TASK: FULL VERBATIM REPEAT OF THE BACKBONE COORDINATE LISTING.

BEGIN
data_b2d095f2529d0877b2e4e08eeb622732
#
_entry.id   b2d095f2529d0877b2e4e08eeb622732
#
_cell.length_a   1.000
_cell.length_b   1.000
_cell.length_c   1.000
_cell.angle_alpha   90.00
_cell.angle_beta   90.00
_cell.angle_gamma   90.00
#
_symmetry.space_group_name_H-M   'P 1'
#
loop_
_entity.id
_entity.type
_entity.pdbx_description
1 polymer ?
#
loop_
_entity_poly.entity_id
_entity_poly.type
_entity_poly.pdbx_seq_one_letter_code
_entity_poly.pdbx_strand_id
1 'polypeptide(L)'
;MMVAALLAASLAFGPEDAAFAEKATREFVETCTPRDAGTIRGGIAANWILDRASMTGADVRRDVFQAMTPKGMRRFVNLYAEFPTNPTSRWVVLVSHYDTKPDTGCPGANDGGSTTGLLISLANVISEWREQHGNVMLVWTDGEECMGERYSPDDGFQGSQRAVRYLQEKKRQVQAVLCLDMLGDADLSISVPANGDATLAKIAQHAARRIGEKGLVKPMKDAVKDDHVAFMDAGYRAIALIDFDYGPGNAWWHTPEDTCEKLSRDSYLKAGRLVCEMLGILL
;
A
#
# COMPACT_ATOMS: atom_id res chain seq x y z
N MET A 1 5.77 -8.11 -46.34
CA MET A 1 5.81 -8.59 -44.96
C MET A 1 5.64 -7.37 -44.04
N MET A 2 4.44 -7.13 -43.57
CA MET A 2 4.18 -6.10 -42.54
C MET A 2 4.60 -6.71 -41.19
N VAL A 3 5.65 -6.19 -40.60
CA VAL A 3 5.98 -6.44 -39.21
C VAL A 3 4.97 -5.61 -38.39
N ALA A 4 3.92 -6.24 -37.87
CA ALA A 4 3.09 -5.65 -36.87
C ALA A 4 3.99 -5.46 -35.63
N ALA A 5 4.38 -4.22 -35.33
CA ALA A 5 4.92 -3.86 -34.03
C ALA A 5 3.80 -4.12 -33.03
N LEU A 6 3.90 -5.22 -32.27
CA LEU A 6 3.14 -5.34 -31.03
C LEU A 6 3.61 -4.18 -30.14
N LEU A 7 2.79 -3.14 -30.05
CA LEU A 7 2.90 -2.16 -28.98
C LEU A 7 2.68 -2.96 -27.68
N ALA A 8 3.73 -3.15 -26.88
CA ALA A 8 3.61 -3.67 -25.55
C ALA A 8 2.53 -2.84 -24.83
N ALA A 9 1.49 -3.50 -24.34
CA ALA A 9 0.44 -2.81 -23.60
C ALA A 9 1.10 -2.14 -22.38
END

data_b2d095f2529d0877b2e4e08eeb622732
#
_entry.id   b2d095f2529d0877b2e4e08eeb622732
#
_cell.length_a   1.000
_cell.length_b   1.000
_cell.length_c   1.000
_cell.angle_alpha   90.00
_cell.angle_beta   90.00
_cell.angle_gamma   90.00
#
_symmetry.space_group_name_H-M   'P 1'
#
loop_
_entity.id
_entity.type
_entity.pdbx_description
1 polymer ?
#
loop_
_entity_poly.entity_id
_entity_poly.type
_entity_poly.pdbx_seq_one_letter_code
_entity_poly.pdbx_strand_id
1 'polypeptide(L)'
;MMVAALLAASLAFGPEDAAFAEKATREFVETCTPRDAGTIRGGIAANWILDRASMTGADVRRDVFQAMTPKGMRRFVNLYAEFPTNPTSRWVVLVSHYDTKPDTGCPGANDGGSTTGLLISLANVISEWREQHGNVMLVWTDGEECMGERYSPDDGFQGSQRAVRYLQEKKRQVQAVLCLDMLGDADLSISVPANGDATLAKIAQHAARRIGEKGLVKPMKDAVKDDHVAFMDAGYRAIALIDFDYGPGNAWWHTPEDTCEKLSRDSYLKAGRLVCEMLGILL
;
A
#
# COMPACT_ATOMS: atom_id res chain seq x y z
N MET A 1 5.77 -8.11 -46.34
CA MET A 1 5.81 -8.59 -44.96
C MET A 1 5.64 -7.37 -44.04
N MET A 2 4.44 -7.13 -43.57
CA MET A 2 4.18 -6.10 -42.54
C MET A 2 4.60 -6.71 -41.19
N VAL A 3 5.65 -6.19 -40.60
CA VAL A 3 5.98 -6.44 -39.21
C VAL A 3 4.97 -5.61 -38.39
N ALA A 4 3.92 -6.24 -37.87
CA ALA A 4 3.09 -5.65 -36.87
C ALA A 4 3.99 -5.46 -35.63
N ALA A 5 4.38 -4.22 -35.33
CA ALA A 5 4.92 -3.86 -34.03
C ALA A 5 3.80 -4.12 -33.03
N LEU A 6 3.90 -5.22 -32.27
CA LEU A 6 3.14 -5.34 -31.03
C LEU A 6 3.61 -4.18 -30.14
N LEU A 7 2.79 -3.14 -30.05
CA LEU A 7 2.90 -2.16 -28.98
C LEU A 7 2.68 -2.96 -27.68
N ALA A 8 3.73 -3.15 -26.88
CA ALA A 8 3.61 -3.67 -25.55
C ALA A 8 2.53 -2.84 -24.83
N ALA A 9 1.49 -3.50 -24.34
CA ALA A 9 0.44 -2.81 -23.60
C ALA A 9 1.10 -2.14 -22.38